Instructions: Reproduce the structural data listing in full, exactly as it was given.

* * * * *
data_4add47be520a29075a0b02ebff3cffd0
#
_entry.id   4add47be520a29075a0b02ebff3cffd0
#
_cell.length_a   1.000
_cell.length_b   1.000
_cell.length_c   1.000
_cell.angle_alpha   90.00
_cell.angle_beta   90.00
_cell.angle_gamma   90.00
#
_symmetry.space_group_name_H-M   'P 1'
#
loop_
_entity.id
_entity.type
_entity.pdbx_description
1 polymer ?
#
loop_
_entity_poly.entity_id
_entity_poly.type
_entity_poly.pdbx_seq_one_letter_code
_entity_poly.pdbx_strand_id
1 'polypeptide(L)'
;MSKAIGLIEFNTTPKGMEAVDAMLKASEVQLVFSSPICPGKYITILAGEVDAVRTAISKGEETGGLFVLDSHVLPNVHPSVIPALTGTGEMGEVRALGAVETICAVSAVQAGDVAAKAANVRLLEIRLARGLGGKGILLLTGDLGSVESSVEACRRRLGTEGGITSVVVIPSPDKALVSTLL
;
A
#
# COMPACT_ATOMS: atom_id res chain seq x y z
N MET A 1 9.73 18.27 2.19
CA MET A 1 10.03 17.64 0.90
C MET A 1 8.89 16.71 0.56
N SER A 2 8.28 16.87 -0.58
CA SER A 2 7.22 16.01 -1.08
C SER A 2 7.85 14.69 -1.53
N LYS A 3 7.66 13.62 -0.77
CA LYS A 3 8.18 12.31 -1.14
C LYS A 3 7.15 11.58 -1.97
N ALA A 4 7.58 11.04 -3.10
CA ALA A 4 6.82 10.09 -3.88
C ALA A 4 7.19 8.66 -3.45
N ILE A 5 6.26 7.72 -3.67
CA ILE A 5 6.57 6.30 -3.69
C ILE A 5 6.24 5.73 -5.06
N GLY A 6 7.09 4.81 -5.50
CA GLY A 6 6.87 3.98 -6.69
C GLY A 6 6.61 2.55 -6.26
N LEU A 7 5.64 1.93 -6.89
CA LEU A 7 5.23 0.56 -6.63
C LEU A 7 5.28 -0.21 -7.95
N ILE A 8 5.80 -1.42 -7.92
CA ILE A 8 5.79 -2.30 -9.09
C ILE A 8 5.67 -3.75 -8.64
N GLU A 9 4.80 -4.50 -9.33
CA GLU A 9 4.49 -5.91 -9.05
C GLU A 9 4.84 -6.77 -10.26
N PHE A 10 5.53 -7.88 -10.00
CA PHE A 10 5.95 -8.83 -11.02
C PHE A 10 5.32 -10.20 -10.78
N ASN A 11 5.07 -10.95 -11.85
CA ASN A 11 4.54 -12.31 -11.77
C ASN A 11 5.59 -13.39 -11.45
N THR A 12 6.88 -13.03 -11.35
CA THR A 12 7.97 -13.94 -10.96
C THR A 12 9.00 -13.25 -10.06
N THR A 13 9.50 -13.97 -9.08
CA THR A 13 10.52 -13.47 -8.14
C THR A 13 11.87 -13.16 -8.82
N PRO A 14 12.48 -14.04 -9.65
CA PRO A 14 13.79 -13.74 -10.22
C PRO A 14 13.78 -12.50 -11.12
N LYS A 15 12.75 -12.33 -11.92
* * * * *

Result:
data_4add47be520a29075a0b02ebff3cffd0
#
_entry.id   4add47be520a29075a0b02ebff3cffd0
#
_cell.length_a   1.000
_cell.length_b   1.000
_cell.length_c   1.000
_cell.angle_alpha   90.00
_cell.angle_beta   90.00
_cell.angle_gamma   90.00
#
_symmetry.space_group_name_H-M   'P 1'
#
loop_
_entity.id
_entity.type
_entity.pdbx_description
1 polymer ?
#
loop_
_entity_poly.entity_id
_entity_poly.type
_entity_poly.pdbx_seq_one_letter_code
_entity_poly.pdbx_strand_id
1 'polypeptide(L)'
;MSKAIGLIEFNTTPKGMEAVDAMLKASEVQLVFSSPICPGKYITILAGEVDAVRTAISKGEETGGLFVLDSHVLPNVHPSVIPALTGTGEMGEVRALGAVETICAVSAVQAGDVAAKAANVRLLEIRLARGLGGKGILLLTGDLGSVESSVEACRRRLGTEGGITSVVVIPSPDKALVSTLL
;
A
#
# COMPACT_ATOMS: atom_id res chain seq x y z
N MET A 1 9.73 18.27 2.19
CA MET A 1 10.03 17.64 0.90
C MET A 1 8.89 16.71 0.56
N SER A 2 8.28 16.87 -0.58
CA SER A 2 7.22 16.01 -1.08
C SER A 2 7.85 14.69 -1.53
N LYS A 3 7.66 13.62 -0.77
CA LYS A 3 8.18 12.31 -1.14
C LYS A 3 7.15 11.58 -1.97
N ALA A 4 7.58 11.04 -3.10
CA ALA A 4 6.82 10.09 -3.88
C ALA A 4 7.19 8.66 -3.45
N ILE A 5 6.26 7.72 -3.67
CA ILE A 5 6.57 6.30 -3.69
C ILE A 5 6.24 5.73 -5.06
N GLY A 6 7.09 4.81 -5.50
CA GLY A 6 6.87 3.98 -6.69
C GLY A 6 6.61 2.55 -6.26
N LEU A 7 5.64 1.93 -6.89
CA LEU A 7 5.23 0.56 -6.63
C LEU A 7 5.28 -0.21 -7.95
N ILE A 8 5.80 -1.42 -7.92
CA ILE A 8 5.79 -2.30 -9.09
C ILE A 8 5.67 -3.75 -8.64
N GLU A 9 4.80 -4.50 -9.33
CA GLU A 9 4.49 -5.91 -9.05
C GLU A 9 4.84 -6.77 -10.26
N PHE A 10 5.53 -7.88 -10.00
CA PHE A 10 5.95 -8.83 -11.02
C PHE A 10 5.32 -10.20 -10.78
N ASN A 11 5.07 -10.95 -11.85
CA ASN A 11 4.54 -12.31 -11.77
C ASN A 11 5.59 -13.39 -11.45
N THR A 12 6.88 -13.03 -11.35
CA THR A 12 7.97 -13.94 -10.96
C THR A 12 9.00 -13.25 -10.06
N THR A 13 9.50 -13.97 -9.08
CA THR A 13 10.52 -13.47 -8.14
C THR A 13 11.87 -13.16 -8.82
N PRO A 14 12.48 -14.04 -9.65
CA PRO A 14 13.79 -13.74 -10.22
C PRO A 14 13.78 -12.50 -11.12
N LYS A 15 12.75 -12.33 -11.92